The species numbers of the naturally occurring insect faunas of the Hawaiian Islands were examined by regression analyses. Extremely significant positive results were found for regressions of number of species per island against island area and elevation. These probably reflect the increasing heterogeneity (habitat diversity) on larger islands. The number of genera against area also supports this ecological explanation, through reducing the influence of speciation. Analyses of number of species against age were confounded by the reduced area and habitat diversity on the older (eroded) islands. Area is the best predictor of species diversity in the Hawaiian Islands. The number of single-island endemic species, and the species/genus ratio against island age, area, and elevation suggest that speciation is fostered by habitat diversity, speciation opportunity, and complex topography (acting as physical isolating mechanisms). These results support the observation that rates of speciation are explosive on younger islands because these harbor more products of genetic differentiation because of more habitat heterogeneity-diversity acting in concert with relaxed competition and reduced natural selection.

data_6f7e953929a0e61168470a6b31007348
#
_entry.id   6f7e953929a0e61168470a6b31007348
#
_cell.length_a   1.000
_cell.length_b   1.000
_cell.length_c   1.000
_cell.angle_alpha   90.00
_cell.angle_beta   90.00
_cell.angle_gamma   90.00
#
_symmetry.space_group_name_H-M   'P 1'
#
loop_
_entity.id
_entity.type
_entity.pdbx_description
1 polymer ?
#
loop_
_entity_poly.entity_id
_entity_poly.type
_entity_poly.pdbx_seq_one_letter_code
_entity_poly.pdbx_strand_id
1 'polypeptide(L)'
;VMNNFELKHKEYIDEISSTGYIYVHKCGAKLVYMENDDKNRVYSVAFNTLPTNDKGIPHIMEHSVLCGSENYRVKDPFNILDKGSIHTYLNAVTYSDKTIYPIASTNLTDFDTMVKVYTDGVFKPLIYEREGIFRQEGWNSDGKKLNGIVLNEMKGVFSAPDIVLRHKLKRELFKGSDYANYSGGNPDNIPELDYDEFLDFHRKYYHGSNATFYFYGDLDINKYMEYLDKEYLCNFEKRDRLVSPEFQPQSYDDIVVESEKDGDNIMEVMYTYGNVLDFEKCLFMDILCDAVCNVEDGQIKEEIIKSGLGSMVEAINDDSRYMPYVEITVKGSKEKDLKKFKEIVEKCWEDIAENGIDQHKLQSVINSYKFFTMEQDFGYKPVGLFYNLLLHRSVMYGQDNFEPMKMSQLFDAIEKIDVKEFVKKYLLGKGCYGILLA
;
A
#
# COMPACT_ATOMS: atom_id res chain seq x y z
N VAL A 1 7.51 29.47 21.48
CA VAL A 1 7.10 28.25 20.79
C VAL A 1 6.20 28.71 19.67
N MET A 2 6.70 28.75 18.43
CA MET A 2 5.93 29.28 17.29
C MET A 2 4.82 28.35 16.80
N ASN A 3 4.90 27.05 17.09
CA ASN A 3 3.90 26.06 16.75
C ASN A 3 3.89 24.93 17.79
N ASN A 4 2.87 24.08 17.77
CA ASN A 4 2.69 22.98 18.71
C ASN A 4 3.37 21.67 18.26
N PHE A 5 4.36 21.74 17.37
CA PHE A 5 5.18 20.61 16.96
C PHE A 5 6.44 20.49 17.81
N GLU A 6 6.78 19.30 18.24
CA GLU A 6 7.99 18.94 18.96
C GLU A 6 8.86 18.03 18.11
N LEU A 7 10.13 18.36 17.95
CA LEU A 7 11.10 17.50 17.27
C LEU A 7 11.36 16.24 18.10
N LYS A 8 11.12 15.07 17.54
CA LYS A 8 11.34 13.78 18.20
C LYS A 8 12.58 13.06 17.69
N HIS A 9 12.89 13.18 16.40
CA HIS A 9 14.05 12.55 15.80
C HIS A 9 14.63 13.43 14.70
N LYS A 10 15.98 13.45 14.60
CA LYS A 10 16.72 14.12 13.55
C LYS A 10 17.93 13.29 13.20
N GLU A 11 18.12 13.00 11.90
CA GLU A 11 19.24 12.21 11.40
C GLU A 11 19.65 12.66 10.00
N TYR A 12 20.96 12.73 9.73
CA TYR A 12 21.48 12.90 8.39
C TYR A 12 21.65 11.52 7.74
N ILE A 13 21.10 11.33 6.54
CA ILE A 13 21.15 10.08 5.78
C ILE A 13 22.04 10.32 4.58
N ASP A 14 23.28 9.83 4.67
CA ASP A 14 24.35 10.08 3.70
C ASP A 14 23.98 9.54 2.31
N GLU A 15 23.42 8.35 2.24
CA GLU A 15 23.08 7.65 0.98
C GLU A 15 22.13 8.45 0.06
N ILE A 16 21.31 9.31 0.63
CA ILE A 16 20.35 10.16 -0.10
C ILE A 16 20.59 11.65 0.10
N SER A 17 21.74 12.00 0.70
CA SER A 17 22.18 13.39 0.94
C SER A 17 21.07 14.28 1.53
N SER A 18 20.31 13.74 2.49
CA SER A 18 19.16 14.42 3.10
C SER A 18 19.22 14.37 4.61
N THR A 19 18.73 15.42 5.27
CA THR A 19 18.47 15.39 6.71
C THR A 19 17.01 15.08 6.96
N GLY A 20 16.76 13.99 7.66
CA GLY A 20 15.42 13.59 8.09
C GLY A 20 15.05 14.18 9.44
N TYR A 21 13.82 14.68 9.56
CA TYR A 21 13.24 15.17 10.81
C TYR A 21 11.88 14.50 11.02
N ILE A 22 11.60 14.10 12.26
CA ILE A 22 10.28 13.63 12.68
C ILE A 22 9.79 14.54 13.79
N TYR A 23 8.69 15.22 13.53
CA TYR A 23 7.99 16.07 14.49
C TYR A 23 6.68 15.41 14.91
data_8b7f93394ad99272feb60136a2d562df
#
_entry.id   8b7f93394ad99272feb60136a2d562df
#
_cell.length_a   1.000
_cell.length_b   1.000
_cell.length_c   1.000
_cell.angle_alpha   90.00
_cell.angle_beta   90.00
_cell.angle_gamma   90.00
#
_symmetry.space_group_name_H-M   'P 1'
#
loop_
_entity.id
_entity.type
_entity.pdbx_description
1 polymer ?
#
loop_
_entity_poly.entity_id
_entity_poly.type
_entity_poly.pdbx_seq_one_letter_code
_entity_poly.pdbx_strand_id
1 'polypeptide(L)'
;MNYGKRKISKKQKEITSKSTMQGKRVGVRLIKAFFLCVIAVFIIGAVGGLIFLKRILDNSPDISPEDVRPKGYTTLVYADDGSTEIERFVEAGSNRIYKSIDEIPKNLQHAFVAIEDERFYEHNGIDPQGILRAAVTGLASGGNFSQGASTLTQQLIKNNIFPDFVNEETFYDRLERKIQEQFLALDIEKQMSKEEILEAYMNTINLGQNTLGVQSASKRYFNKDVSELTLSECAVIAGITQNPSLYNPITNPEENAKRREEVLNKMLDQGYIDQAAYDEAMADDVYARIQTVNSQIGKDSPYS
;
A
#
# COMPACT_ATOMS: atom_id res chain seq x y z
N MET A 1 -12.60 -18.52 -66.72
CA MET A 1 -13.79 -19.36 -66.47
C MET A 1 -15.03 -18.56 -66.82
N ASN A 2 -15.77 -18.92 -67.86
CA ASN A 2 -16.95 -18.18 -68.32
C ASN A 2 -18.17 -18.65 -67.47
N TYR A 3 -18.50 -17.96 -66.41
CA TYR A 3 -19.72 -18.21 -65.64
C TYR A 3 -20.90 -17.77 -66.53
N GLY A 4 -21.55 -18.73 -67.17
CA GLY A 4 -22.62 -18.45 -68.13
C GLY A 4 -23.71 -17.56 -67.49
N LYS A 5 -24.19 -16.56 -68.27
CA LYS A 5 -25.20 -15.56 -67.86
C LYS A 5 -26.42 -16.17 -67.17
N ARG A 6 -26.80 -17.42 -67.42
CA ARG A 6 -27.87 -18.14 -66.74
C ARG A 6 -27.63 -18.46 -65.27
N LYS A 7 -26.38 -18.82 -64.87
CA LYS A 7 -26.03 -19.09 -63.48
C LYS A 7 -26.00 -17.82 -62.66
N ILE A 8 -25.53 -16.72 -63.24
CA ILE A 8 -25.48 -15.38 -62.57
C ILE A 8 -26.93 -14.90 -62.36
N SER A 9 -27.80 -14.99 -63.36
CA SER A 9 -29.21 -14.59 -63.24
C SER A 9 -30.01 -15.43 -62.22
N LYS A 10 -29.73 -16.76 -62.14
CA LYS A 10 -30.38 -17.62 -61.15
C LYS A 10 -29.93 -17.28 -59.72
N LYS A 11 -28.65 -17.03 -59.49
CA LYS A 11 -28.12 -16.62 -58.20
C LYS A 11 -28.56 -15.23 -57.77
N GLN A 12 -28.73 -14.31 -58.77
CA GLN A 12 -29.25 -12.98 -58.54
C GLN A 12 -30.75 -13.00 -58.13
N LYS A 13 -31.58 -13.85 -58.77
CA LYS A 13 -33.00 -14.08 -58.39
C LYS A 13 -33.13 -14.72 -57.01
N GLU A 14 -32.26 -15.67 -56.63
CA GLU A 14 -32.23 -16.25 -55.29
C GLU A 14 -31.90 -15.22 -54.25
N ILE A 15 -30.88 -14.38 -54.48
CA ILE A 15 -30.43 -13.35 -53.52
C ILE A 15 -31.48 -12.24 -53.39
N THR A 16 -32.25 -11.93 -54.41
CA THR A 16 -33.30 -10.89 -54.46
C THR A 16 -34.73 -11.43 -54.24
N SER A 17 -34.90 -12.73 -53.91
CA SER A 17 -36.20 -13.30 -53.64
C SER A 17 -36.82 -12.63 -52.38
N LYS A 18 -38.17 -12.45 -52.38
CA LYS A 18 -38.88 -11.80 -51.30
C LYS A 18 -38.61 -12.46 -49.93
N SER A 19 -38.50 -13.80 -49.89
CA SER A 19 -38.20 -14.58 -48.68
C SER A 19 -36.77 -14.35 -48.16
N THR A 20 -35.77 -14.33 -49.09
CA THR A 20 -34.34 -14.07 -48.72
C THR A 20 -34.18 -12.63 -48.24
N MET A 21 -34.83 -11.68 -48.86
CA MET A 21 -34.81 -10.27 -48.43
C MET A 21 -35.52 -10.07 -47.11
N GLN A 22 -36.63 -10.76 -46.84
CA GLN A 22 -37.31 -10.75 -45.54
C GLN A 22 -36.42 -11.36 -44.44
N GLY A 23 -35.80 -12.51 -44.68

Additional Metadata
Keywords Evolution, Hawaiian Islands, Insect diversity, Island biogeography, Linear regression, Speciation
Persistent URL dx.doi.org/10.1093/aesa/92.4.529
Journal Annals of the Entomological Society of America
Citation
Peck, S, Wigfull, P. (Patrick), & Nishida, G. (Gordon). (1999). Physical correlates of insular species diversity: The insects of the Hawaiian Islands. Annals of the Entomological Society of America, 92(4), 529–536. doi:10.1093/aesa/92.4.529